• Private. Instead of filing charges and making demands in public documents and testifying in an open courtroom, Collaborative cases provide a private venue where the parties talk and work in the privacy of their attorneys' or other professionals' offices.
  • Maintaining control over the process. In a Collaborative case, the parties determine the issues and schedule. In litigation, there are often court-imposed deadlines and schedules.
  • Making your own decisions. Collaborative case depend on the parties to ultimately reach their own decisions instead of turning the issues over to a judge who often knows little about the case.
  • Saving money. While it cannot be said that Collaborative Law is cheap, it is true that the process saves money in several ways by, among other reasons: using joint, neutral experts; avoiding the tedious and expensive written discovery process; and not having to wait for judges and others at the courthouse, as often happens.
  • Less stressful. In Texas, we usually hire a neutral therapist to work with both parties and assist them in communicating more effectively, as well as managing stress. In addition, not facing the courtroom and trials (or hearings) is a great stress reliever.
  • Use of neutral experts. Collaborative attorneys normally hire joint, neutral experts for financial issues, appraisals, psychological issues and other matters.That produces greater confidence in their advise and avoids a battle of experts that often happens in litigation cases.
  • Cooperation. The Collaborative process depends on cooperation and the attorneys work to educate and screen prospective clients before starting the process to make sure they will be cooperative.
  • Face-to-face discussions. Instead to turning issues over to a judge or having discussions filtered through the attorneys, Collaborative cases progress by having the parties and their attorneys (and usually the mental health professional) have direct discussions.
  • Full disclosure. Although non-Collaboratively trained people sometimes doubt it, the process does provide for full disclosure of all relevant information. Requested information is frequently withheld in litigated cases, and Collaborative cases ultimately have the same safeguards as litigation cases. But Collaborative cases also have an additional layer of protection built in with the work of the neutral financial professional (FP) who reviews and evaluates the financial information provided. The FP will request additional information whenever he or she notices something is missing. That protection is not normally present in a litigated case.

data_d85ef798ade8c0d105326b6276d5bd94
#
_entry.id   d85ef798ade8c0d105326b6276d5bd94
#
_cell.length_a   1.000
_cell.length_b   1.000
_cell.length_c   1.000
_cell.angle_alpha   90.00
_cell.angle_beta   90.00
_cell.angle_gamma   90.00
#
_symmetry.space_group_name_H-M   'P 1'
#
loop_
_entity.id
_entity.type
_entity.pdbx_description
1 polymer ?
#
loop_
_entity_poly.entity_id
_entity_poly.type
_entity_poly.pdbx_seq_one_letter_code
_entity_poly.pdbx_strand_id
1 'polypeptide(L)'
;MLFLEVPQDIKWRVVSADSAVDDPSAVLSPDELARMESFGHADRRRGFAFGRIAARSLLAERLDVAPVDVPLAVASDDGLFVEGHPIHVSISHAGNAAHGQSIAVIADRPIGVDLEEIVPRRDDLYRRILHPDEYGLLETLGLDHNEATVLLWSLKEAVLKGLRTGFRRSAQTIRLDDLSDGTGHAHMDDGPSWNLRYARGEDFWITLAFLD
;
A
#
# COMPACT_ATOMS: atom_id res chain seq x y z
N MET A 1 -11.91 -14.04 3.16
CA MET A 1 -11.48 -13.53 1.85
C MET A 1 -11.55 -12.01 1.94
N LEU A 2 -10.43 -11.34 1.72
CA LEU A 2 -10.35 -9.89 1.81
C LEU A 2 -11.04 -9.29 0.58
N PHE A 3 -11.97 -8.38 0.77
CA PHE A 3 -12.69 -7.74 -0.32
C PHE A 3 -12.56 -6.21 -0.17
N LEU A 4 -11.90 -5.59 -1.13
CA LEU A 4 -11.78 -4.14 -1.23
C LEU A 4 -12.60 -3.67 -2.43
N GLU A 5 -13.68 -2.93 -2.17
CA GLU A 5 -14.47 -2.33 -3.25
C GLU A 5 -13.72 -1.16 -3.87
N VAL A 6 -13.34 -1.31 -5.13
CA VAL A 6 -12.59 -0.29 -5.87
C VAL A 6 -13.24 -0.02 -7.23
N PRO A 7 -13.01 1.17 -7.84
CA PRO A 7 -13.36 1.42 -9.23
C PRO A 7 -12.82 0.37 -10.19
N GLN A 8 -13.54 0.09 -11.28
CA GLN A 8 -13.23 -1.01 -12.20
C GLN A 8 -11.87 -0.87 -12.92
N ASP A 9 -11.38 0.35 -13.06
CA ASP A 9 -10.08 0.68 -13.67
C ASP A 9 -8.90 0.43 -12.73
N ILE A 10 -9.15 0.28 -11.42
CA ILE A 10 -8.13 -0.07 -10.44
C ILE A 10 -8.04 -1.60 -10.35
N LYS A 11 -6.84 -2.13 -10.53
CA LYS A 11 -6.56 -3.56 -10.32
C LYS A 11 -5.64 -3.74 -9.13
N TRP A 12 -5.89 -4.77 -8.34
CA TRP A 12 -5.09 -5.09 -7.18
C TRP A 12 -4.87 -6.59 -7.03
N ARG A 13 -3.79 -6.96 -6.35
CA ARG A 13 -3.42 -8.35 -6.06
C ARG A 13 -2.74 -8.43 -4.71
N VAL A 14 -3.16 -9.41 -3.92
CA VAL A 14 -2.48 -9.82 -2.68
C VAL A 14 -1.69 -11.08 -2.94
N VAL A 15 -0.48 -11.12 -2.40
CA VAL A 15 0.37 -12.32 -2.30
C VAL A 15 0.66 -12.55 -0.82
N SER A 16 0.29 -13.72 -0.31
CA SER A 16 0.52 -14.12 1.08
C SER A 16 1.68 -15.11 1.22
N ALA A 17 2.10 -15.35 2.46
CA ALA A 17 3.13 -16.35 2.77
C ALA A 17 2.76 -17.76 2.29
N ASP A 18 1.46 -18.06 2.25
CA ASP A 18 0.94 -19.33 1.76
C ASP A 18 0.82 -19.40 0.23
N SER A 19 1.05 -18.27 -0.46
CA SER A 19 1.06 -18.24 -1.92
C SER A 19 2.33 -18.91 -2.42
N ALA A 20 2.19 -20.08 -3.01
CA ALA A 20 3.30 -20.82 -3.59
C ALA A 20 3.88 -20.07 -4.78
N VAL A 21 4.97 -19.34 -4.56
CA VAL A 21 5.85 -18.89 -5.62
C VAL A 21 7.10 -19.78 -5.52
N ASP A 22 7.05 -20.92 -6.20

• Customized. Instead of relying on standard formulas for child support or property division or standard schedules for visitation, Collaborative cases encourage the parties to think outside the box and come up with creative new solutions.
  • Voluntary. If both parties agree to try Collaborative Law, they can do so. If either one doesn't want to do it, then they won't. It can't be forced on anyone.
People facing legal action in family law matters should research their options and make an informed decision about how to best proceed. One way to do so is to do an Internet search using the above terms along with "divorce" or "child support" or "child custody" or other such issue. It would also be wise to meet with a trained, active Collaborative lawyer to fully consider whether Collaborative Law would be appropriate for their situation.


Sunday, August 1, 2010

Can We Switch from Litigation to Collaborative Law?


Sometimes, a Collaborative-trained lawyer will file a family law case and start it as a regular litigation matter. After a little work has been done on it, the other side may hire a Collaborative attorney and want to convert the case into a Collaborative case. Some people question whether that is possible. The short answer is "Yes", we can switch processes in mid-stream. Another relevant question, however, is whether that is advisable.

Initially, the change is fairly easy to accomplish mechanically. Just like in any other case, the parties would need to commit to the Collaborative process, including the attorney withdrawal provision, and sign a formal participation agreement. The parties would then file (in Texas) the notice of Collaborative proceeding with the court.

Why would you want to do this? For any and all of the reasons often discussed: having a less-stressful environment, letting the parties control the timing and outcome of the process, privacy, the opportunity for creative solutions, etc.

A slightly more difficult question is when you should make the change. The best answer is probably as early as possible, before damage is done by tactics, testimony and other means. Switching early leaves more options open.